Stem Cell Institute President’s Early Departure Troubling, Say Consumer Advocates

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Santa Monica, CA — Dr. Zach Hall‘s announcement today that he will step down as president and chief executive of the state’s stem cell institute two months earlier than expected is troubling, said the Foundation for Taxpayer and Consumer Rights (FTCR).

Hall announced in December that he would retire at the end of June and a search for a successor is underway. In a letter today to members of the stem cell oversight committee and his colleagues at the stem cell institute Hall cited health concerns as a factor in the decision. He has recently been diagnosed with prostate cancer.

But Hall also said the decision to leave was prompted by the “exceedingly contentious and occasionally personal tone” of a stem cell working group meeting last week. “It is in both my best interest and that of the Institute for me to step down at this time,” Hall wrote.

“Hall’s health should be a primary concern,” said John M. Simpson, FTCR’s Stem Cell Project Director, “but clearly there are substantial disagreements at stake here. It’s never a good sign when an agency’s chief executive leaves after a policy dispute.”

FTCR noted that during the California Institute for Regenerative Medicine‘s existence, tension has surfaced from time to time between Hall and Robert Klein, chairman of the board’s oversight committee.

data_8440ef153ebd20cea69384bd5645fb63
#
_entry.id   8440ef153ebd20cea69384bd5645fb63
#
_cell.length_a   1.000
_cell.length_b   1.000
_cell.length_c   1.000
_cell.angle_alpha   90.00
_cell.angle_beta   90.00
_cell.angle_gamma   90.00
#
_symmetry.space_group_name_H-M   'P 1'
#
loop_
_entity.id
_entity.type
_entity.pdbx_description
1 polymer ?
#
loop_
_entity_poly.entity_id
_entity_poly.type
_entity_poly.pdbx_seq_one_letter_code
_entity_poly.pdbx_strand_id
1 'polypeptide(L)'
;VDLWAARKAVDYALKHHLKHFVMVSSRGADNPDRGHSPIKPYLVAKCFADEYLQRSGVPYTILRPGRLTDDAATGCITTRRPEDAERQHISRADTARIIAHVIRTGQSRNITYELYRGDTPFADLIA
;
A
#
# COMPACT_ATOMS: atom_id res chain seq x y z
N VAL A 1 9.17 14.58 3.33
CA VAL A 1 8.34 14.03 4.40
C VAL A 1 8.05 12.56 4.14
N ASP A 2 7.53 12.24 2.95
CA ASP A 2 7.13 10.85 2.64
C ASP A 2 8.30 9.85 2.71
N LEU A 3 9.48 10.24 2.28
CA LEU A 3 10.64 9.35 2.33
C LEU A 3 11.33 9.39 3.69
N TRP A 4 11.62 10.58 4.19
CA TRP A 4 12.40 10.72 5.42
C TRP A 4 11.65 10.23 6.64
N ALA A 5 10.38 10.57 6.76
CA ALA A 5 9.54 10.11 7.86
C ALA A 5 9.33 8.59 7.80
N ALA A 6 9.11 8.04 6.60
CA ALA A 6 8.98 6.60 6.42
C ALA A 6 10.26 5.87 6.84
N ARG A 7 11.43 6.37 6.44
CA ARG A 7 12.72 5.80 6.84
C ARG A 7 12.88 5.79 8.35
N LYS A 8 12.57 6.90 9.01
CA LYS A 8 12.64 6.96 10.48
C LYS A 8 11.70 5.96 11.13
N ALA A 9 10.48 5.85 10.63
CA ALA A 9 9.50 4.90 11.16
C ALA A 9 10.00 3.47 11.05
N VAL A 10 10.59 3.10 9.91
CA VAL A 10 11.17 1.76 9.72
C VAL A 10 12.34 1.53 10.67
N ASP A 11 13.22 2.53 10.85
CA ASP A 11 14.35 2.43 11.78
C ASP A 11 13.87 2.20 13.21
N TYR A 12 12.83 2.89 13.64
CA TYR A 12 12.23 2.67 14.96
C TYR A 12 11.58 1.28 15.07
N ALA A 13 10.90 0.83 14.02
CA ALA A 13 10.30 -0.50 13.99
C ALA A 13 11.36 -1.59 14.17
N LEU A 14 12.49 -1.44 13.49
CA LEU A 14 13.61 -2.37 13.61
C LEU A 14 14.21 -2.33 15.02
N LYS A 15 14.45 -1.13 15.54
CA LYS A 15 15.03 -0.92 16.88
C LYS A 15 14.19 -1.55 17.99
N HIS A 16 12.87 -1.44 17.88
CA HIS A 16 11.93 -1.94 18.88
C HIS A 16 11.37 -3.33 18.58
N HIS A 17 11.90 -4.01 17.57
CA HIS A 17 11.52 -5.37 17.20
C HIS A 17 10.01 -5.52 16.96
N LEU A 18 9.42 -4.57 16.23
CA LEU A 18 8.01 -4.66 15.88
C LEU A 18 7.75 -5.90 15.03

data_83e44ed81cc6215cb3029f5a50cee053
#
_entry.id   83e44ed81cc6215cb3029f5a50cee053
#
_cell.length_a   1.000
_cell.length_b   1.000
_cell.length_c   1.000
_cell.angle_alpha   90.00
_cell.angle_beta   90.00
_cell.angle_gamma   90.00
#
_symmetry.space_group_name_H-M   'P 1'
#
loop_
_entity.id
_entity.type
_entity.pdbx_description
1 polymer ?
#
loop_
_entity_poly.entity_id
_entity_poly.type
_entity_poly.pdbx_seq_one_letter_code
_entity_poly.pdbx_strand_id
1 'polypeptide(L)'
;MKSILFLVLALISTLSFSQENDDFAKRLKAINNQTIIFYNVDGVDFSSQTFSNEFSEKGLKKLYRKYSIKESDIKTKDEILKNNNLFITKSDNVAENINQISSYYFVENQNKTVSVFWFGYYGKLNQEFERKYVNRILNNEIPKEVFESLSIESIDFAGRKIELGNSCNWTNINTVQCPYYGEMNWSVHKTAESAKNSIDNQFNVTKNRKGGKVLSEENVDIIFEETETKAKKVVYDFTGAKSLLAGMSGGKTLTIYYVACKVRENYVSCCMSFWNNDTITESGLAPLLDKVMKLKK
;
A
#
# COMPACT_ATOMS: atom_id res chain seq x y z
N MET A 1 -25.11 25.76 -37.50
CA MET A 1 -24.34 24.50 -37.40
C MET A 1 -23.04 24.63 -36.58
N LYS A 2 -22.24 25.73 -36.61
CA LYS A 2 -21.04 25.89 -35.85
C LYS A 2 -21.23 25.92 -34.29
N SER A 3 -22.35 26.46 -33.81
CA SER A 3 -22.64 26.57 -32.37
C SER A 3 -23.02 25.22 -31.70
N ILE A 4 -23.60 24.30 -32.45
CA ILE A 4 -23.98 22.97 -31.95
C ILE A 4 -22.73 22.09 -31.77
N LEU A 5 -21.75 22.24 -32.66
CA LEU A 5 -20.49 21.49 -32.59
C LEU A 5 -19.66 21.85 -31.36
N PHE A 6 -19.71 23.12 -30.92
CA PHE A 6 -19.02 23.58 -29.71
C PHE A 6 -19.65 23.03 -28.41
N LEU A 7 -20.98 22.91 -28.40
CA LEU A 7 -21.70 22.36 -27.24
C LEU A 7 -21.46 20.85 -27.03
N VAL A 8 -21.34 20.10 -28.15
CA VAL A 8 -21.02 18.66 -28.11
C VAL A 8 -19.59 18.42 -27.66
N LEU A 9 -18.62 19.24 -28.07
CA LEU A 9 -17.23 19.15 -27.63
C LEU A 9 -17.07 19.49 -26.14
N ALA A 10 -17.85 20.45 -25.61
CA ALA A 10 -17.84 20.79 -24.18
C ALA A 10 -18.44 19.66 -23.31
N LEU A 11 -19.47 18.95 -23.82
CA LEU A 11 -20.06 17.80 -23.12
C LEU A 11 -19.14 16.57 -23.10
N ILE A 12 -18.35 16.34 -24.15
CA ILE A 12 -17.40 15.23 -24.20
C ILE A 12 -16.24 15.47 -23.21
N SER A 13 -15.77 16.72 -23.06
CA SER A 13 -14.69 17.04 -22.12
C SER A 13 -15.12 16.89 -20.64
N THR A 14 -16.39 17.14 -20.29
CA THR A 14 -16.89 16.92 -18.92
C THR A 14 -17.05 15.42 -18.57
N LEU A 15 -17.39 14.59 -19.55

“Hall brought outstanding scientific leadership to the stem cell institute,” said Simpson. “Much of what has been accomplished to this point is because of him. He had planned to move on to well-deserved retirement in June. I’m sorry and worried that he felt it necessary to leave now.”

Under Hall’s leadership the institute drafted its scientific strategic plan and has approved around $130 million in research and training grants. The next phase of grants are earmarked to build shared research facilities. One of the subjects at the contentious facilities working group meeting last week was the process to develop specifications for grants to build major research facilities around the state.

Proposition 71, passed overwhelmingly in 2004, created the California Institute for Regenerative Medicine to sell $3 billion in bonds over 10 years to fund stem cell research. With the bond financing, $6 billion of taxpayers’ money is at stake.

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The Foundation for Taxpayer and Consumer Rights is a Santa Monica, CA based nonprofit, nonpartisan consumer advocacy organization. Visit our website at and our Stem Cell Project page at

Consumer Watchdog
Consumer Watchdog
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